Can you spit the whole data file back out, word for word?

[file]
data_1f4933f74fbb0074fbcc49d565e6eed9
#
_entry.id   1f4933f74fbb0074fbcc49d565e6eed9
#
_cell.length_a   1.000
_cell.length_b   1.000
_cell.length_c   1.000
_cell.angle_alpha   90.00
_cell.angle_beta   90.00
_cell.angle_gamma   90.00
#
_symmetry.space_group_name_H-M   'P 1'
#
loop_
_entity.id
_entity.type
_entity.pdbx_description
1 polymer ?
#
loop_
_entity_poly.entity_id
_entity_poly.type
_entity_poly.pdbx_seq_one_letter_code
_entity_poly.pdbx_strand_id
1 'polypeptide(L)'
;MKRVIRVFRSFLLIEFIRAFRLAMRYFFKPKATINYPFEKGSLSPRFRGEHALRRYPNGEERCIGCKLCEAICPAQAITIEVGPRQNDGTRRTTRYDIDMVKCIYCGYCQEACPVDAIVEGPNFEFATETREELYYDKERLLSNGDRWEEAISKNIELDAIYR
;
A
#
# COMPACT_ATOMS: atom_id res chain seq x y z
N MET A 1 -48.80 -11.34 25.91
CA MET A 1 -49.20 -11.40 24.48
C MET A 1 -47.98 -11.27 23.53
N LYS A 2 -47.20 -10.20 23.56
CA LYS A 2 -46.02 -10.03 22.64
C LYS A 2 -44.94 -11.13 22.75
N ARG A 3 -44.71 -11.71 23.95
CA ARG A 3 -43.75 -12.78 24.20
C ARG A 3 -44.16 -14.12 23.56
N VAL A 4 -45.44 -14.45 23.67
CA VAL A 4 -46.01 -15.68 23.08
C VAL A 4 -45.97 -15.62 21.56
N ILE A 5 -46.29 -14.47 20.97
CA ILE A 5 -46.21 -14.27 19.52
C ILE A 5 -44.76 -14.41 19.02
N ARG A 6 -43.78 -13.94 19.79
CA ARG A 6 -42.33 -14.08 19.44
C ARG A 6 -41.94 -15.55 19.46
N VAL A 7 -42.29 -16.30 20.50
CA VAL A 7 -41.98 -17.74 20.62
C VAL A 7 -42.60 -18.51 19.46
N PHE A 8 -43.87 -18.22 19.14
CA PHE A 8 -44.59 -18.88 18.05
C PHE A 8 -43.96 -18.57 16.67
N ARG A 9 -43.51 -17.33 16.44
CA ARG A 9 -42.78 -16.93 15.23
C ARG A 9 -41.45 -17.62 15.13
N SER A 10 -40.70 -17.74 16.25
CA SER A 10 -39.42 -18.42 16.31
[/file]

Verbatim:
data_1f4933f74fbb0074fbcc49d565e6eed9
#
_entry.id   1f4933f74fbb0074fbcc49d565e6eed9
#
_cell.length_a   1.000
_cell.length_b   1.000
_cell.length_c   1.000
_cell.angle_alpha   90.00
_cell.angle_beta   90.00
_cell.angle_gamma   90.00
#
_symmetry.space_group_name_H-M   'P 1'
#
loop_
_entity.id
_entity.type
_entity.pdbx_description
1 polymer ?
#
loop_
_entity_poly.entity_id
_entity_poly.type
_entity_poly.pdbx_seq_one_letter_code
_entity_poly.pdbx_strand_id
1 'polypeptide(L)'
;MKRVIRVFRSFLLIEFIRAFRLAMRYFFKPKATINYPFEKGSLSPRFRGEHALRRYPNGEERCIGCKLCEAICPAQAITIEVGPRQNDGTRRTTRYDIDMVKCIYCGYCQEACPVDAIVEGPNFEFATETREELYYDKERLLSNGDRWEEAISKNIELDAIYR
;
A
#
# COMPACT_ATOMS: atom_id res chain seq x y z
N MET A 1 -48.80 -11.34 25.91
CA MET A 1 -49.20 -11.40 24.48
C MET A 1 -47.98 -11.27 23.53
N LYS A 2 -47.20 -10.20 23.56
CA LYS A 2 -46.02 -10.03 22.64
C LYS A 2 -44.94 -11.13 22.75
N ARG A 3 -44.71 -11.71 23.95
CA ARG A 3 -43.75 -12.78 24.20
C ARG A 3 -44.16 -14.12 23.56
N VAL A 4 -45.44 -14.45 23.67
CA VAL A 4 -46.01 -15.68 23.08
C VAL A 4 -45.97 -15.62 21.56
N ILE A 5 -46.29 -14.47 20.97
CA ILE A 5 -46.21 -14.27 19.52
C ILE A 5 -44.76 -14.41 19.02
N ARG A 6 -43.78 -13.94 19.79
CA ARG A 6 -42.33 -14.08 19.44
C ARG A 6 -41.94 -15.55 19.46
N VAL A 7 -42.29 -16.30 20.50
CA VAL A 7 -41.98 -17.74 20.62
C VAL A 7 -42.60 -18.51 19.46
N PHE A 8 -43.87 -18.22 19.14
CA PHE A 8 -44.59 -18.88 18.05
C PHE A 8 -43.96 -18.57 16.67
N ARG A 9 -43.51 -17.33 16.44
CA ARG A 9 -42.78 -16.93 15.23
C ARG A 9 -41.45 -17.62 15.13
N SER A 10 -40.70 -17.74 16.25
CA SER A 10 -39.42 -18.42 16.31